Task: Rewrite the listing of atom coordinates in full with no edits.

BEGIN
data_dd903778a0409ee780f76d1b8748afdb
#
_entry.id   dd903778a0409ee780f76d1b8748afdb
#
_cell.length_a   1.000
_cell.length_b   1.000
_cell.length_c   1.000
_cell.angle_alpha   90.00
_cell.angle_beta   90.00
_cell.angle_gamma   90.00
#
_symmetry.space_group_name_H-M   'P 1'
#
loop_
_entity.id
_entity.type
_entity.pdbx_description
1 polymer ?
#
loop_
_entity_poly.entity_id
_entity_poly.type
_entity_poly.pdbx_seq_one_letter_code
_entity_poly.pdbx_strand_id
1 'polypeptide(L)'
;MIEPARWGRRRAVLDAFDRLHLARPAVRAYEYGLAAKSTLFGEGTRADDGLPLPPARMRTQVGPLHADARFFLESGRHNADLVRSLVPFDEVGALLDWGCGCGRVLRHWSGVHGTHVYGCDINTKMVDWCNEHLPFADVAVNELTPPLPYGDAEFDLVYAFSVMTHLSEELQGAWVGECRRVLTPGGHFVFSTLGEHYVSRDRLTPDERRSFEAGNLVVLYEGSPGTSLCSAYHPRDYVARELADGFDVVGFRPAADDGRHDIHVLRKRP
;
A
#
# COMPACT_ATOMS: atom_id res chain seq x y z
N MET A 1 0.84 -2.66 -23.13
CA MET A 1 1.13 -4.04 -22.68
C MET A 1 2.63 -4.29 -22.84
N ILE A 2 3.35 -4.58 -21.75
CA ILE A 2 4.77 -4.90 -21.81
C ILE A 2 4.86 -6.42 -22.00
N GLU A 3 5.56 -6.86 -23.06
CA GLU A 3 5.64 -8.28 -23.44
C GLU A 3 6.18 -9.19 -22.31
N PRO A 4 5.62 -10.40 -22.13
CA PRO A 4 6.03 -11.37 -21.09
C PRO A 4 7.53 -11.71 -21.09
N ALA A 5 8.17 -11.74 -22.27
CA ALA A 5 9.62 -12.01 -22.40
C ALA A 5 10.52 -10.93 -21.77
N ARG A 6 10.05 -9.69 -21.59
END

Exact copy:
data_dd903778a0409ee780f76d1b8748afdb
#
_entry.id   dd903778a0409ee780f76d1b8748afdb
#
_cell.length_a   1.000
_cell.length_b   1.000
_cell.length_c   1.000
_cell.angle_alpha   90.00
_cell.angle_beta   90.00
_cell.angle_gamma   90.00
#
_symmetry.space_group_name_H-M   'P 1'
#
loop_
_entity.id
_entity.type
_entity.pdbx_description
1 polymer ?
#
loop_
_entity_poly.entity_id
_entity_poly.type
_entity_poly.pdbx_seq_one_letter_code
_entity_poly.pdbx_strand_id
1 'polypeptide(L)'
;MIEPARWGRRRAVLDAFDRLHLARPAVRAYEYGLAAKSTLFGEGTRADDGLPLPPARMRTQVGPLHADARFFLESGRHNADLVRSLVPFDEVGALLDWGCGCGRVLRHWSGVHGTHVYGCDINTKMVDWCNEHLPFADVAVNELTPPLPYGDAEFDLVYAFSVMTHLSEELQGAWVGECRRVLTPGGHFVFSTLGEHYVSRDRLTPDERRSFEAGNLVVLYEGSPGTSLCSAYHPRDYVARELADGFDVVGFRPAADDGRHDIHVLRKRP
;
A
#
# COMPACT_ATOMS: atom_id res chain seq x y z
N MET A 1 0.84 -2.66 -23.13
CA MET A 1 1.13 -4.04 -22.68
C MET A 1 2.63 -4.29 -22.84
N ILE A 2 3.35 -4.58 -21.75
CA ILE A 2 4.77 -4.90 -21.81
C ILE A 2 4.86 -6.42 -22.00
N GLU A 3 5.56 -6.86 -23.06
CA GLU A 3 5.64 -8.28 -23.44
C GLU A 3 6.18 -9.19 -22.31
N PRO A 4 5.62 -10.40 -22.13
CA PRO A 4 6.03 -11.37 -21.09
C PRO A 4 7.53 -11.71 -21.09
N ALA A 5 8.17 -11.74 -22.27
CA ALA A 5 9.62 -12.01 -22.40
C ALA A 5 10.52 -10.93 -21.77
N ARG A 6 10.05 -9.69 -21.59